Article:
What Writing Specialty Do You Have to Be Thankful For?

In the spirit of Thanksgiving lets take a few moments to be thankful for all of the blessings we have. When it comes to writing what do you have to be thankful for?

Take inventory of your writing

Good story boils down to these four factors: plot, character, setting and craft.

While there are countless other elements that make up the intricacies of a good book, these are the backbone of a good story.

Odds are, you already know what you’re good at. If not, ask your friends or writing community—anyone who’s read your work. Or you can take this quiz to find out. What’s your specialty?

Are you…

The World Builder


Are you the type to write worlds that make people think? Worlds where not all is as it first seems and that require great depths of imagination? Can you whip out new worlds with ease and settings so real and unique your readers do a double take?

A few masters of this gift include books like Lord of the Rings, Harry Potter, and the Chronicles of Narnia. In these books each of the authors have a way of sucking you into their worlds of Middle Earth, Hogwarts, or Narnia that have people still talking about them. They created their own creatures, histories, cultures, traditions, and even went so far as to develop new languages and spells.

“Normal is a setting on a washing machine.”                         – Christopher Barzak

People love reading about alternate realties and new worlds. If this is your gift, there’s a huge demand for your work in the market today. Don’t be shy about letting your bold ideas form into worlds where readers have never set foot before.

If World Building isn’t your thing, don’t despair. That’s what continued development is for. Here are a few helpful articles to get you started:


The Master Craftsman


With a 1 being an award winning prose and 10 being your college management 101 paper you pulled an all nighter to writer, where would you rate the quality of your writing? Is it witty? Fresh? Original? Do you use clichés that top vampire love triangles? 

A couple of places I find inspiration for improving my craft are the likes of Percy Jackson, Ember in the Ashes, and the Wheel of Time series. Why Percy Jackson you ask? To me, craft doesn’t just mean well-written words strung together or eloquently crafted descriptions. I would argue the ability to wow readers with life-like details is a part of craft. Percy Jackson does this through his hilariously accurate depiction of life as a kid that has me laughing out loud with embarrassing frequency.

In Ember in the Ashes, Sabaa Tahir has me amazed at the level of nonverbal communication depicted through gestures, facial expressions, and other bodily actions. Conversations in her book are really a nice addition but not a necessity as everything is communicated through nonverbal actions.

However, that’s not to say craft can be substituted for wit or capturing life well. There is still something to be said for well written prose. Another fantastic example of craft in this regard comes from Neil Gaiman in American Gods:

“The house smelled musty and damp, and a little sweet, as if it were haunted by the ghosts of long-dead cookies.”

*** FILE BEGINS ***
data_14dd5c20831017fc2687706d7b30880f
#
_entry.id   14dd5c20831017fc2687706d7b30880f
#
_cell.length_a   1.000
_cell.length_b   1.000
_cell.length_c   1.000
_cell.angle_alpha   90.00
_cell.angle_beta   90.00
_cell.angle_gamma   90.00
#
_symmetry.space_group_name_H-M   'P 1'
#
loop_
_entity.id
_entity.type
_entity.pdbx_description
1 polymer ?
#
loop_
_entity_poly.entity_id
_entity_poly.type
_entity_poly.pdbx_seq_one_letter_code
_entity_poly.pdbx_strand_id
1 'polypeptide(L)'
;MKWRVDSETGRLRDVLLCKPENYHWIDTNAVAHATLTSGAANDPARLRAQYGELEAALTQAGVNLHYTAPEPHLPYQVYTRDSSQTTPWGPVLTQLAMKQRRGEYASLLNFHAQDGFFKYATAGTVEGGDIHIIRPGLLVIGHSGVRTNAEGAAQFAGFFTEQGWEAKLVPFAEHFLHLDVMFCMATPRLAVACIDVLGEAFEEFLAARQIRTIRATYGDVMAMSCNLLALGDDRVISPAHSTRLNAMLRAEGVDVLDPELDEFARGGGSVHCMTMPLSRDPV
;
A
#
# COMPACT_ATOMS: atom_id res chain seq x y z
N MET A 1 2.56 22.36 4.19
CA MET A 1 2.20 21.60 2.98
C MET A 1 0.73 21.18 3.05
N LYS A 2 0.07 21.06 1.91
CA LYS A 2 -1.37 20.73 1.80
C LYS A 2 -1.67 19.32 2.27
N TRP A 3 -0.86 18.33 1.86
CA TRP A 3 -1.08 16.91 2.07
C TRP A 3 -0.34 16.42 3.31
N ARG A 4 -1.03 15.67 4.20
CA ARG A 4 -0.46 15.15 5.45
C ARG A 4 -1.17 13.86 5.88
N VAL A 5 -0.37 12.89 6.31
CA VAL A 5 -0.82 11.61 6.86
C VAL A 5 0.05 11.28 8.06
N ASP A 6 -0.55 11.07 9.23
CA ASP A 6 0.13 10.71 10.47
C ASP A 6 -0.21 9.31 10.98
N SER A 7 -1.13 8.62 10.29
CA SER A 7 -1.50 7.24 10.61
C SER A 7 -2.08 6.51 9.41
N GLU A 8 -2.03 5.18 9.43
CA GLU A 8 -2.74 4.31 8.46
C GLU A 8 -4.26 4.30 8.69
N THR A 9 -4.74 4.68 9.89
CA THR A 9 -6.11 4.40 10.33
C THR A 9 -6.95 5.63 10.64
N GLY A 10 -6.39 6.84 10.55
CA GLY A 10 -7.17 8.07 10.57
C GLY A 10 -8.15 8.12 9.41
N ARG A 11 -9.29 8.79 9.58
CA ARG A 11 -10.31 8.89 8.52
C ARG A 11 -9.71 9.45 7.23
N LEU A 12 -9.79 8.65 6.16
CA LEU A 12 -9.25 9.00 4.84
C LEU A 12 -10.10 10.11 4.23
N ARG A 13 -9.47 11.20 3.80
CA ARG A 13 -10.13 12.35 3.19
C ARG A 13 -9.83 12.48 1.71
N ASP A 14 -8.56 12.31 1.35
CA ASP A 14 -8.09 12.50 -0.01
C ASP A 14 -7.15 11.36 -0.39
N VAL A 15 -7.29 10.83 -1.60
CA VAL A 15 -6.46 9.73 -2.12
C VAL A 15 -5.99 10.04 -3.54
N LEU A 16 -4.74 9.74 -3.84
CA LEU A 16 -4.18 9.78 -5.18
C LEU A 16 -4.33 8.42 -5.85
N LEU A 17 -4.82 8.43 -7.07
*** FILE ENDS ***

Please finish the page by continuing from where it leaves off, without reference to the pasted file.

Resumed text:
Do you write with the same quality in your craft? Are you the type to rewrite the same sentence to death and then dig it back up only to continue rewriting it? Craft is a huge element to story and a valuable skill to have. Many people, even published authors sadly, are lacking in this department.

If you’d like to work on your craft, check out these articles:


The Strategist


Is plot your strong suite? Are your books page-turners? Do you love compiling notes and planning out your book, next book or even trilogy? Do your stories keep people up at night like Ender’s Game, Divergent, or Red Rising?

Plot is an essential part to any book and without it, you’ll fail.

“Someone gets into trouble, then gets out of it again. People love that story. They never get tired of it.” Kurt Vonnegut

Kurt may be slightly over simplifying plot, but he has a point. People love story and good story comes from a good plot.

Plot is huge and if you have it, thank the stars. Plot is, in my opinion, the single most difficult thing to rewrite or add into your writing if it wasn’t there in the first draft. If plot is something you’d like to develop more check out these resources:


The Character Creator


Can you write characters so real your readers often forget they don’t actually exist? Do you and your readers fall in love with your characters? Do they cheer with them as they grow, weep as life does its best to knock them down, or throw your book down in rage if one of them dies? Do people turn the pages of your book to find out what happens to your characters? If so, this could be your gift.

Some of my favorite books to have nailed this are Pride and Prejudice, the Hunger Games series, and Me Before You. In each of those books, you know exactly how the characters will react and who’s even talking without “she said/he said” disclaimers.

Peeta will always sacrifice himself for Kaniss, Katniss will always do whatever it takes to protect her family in The Hunger Games. Will will always have mood swings in Me Before You and Elizabeth will always behave with civilized decorum despite her family’s often off putting behavior.

“When writing a novel a writer should create living people; people not characters. A character is a caricature.” ― Ernest Hemingway

Check out these additional resources if you’d like to develop your characters more:

Be thankful you’ve got skillz!

You have a gift!

Regardless of what it is, be grateful. Your writing has value and it’s not the end of the world if you have things to work on. We all do.

For today, be grateful for what you do have.


Candace signing off to recover from Black Friday. Yes I did start on Thursday. Don’t judge.

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